Sunday, January 11, 2015

Getting the Biggest Return for Your Efforts to Lose Weight

This is that time of the year you are bombarded with all the new and improved weight loss gimmicks such as, "Just take this pill, or wear this belt, or do this exercise and you are guaranteed to lose x amount of weight in a week."  Well, if you don't it, I'm telling you now, there are no magic pills, or mystical secrets to weight loss.  Regardless of what you hear, to lose weight you have to expend more calories than you consume.

Your body needs energy (measured in calories) to survive and you get that energy from the food you eat.  How much energy you need on a daily basis is primarily a function of the following factors:

Your resting metabolic rate (RMR) is the number of calories your body expends during quiet rest.  Your RMR makes up 60 to 80 percent of your total daily caloric requirements.  Your physical activity level constitutes between 20 to 30 percent of your daily energy needs.  And, the thermic effect of the foods you eat makes up only a small piece of your daily calorie expenditure.

You can see from the above your RMR is the largest component of your daily caloric needs. Your RMR is comprised mainly of the energy requirements of your organs, and the energy requirements of your skeletal muscle.  The energy requirements of your organs make-up 60 to 70 percent of your RMR,  while your skeletal muscle comprises 20 to 30 percent.  The daily energy requirements of your organs remain fairly constant thus, your skeletal muscle is the piece of you RMR that you can change.  By increasing your muscle mass you consequently increase your RMR which means you increase your daily energy expenditure.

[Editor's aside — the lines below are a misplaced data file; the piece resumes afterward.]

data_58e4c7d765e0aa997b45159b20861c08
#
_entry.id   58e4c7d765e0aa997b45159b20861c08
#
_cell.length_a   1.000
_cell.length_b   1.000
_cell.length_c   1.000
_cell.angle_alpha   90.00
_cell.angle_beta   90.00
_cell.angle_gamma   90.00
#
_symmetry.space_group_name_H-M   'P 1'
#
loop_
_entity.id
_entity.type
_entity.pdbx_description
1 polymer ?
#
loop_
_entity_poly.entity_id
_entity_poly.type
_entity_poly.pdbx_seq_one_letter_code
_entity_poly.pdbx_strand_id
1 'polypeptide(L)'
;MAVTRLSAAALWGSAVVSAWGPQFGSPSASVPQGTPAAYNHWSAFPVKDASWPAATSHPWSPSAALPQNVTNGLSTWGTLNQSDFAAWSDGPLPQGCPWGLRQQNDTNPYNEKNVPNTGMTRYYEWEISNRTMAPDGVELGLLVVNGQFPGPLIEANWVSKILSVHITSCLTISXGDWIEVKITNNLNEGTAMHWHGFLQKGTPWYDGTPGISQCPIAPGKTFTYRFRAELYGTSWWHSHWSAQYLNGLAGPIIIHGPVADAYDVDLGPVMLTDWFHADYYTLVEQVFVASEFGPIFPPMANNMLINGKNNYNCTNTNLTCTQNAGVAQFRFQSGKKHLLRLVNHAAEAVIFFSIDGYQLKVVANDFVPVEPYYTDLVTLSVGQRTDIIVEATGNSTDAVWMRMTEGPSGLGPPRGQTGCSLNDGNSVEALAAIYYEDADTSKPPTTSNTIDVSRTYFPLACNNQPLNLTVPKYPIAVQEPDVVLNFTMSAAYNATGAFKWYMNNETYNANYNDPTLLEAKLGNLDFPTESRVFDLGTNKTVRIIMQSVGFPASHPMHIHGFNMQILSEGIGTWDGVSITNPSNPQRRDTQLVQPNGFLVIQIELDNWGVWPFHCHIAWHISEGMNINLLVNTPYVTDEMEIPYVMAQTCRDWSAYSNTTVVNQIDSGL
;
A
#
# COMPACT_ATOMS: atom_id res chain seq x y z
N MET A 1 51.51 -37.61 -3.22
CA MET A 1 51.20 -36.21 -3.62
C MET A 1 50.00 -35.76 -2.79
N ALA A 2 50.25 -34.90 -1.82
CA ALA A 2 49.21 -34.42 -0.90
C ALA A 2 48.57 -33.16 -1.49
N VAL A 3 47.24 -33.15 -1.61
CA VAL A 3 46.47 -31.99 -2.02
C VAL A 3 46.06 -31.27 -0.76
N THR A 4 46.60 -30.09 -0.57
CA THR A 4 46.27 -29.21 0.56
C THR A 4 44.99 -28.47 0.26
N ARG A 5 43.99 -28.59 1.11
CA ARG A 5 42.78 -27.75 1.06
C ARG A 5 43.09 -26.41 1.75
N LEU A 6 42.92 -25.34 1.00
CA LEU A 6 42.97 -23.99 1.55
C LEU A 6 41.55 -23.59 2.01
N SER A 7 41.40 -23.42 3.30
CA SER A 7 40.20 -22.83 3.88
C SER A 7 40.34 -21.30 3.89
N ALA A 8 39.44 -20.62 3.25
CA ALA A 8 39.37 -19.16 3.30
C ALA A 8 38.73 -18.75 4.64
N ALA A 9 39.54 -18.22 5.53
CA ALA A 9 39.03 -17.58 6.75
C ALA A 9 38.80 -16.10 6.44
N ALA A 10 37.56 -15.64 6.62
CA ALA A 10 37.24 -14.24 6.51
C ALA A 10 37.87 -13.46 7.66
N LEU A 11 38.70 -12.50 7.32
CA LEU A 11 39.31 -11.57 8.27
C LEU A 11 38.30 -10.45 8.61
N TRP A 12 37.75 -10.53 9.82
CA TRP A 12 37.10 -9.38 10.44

As I mentioned above losing weight involves burning more calories than you consume, so building muscle gets you the biggest return for your efforts to lose weight especially in the long-term.  "How do I build muscle you ask?"  The answer is by lifting weights also known as strength training.  Strength training helps in your effort to lose weight by building muscle which increases your RMR and also by increasing your physical activity level (the 2 largest parts of your daily caloric needs).

In my next post I will talk about the additional benefits of strength training and what a good strength program consists of.

Saturday, January 3, 2015

Make Strength Training the Foundation of Your Fitness Program

It's the first of the year and I already see my gym flooded with people eager to get healthy and fit for the New Year.  Most of the new comers spend most of their time on the cardio equipment, then they spend a few minutes lifting weights, and then they go home.

While cardio is a very important component of your fitness program, it shouldn't be where you spend the majority of your time in the gym.  I recommend you build your fitness program around strength training, also known as weight lifting and here's why:

Strength Training builds and helps to maintain your muscle mass.  Muscle tissue is always active and thus burns calories even when you are at rest.  Thus, by building and maintaining your muscle mass you  increase your resting metabolism, which means you burn more calories even while you are sleeping.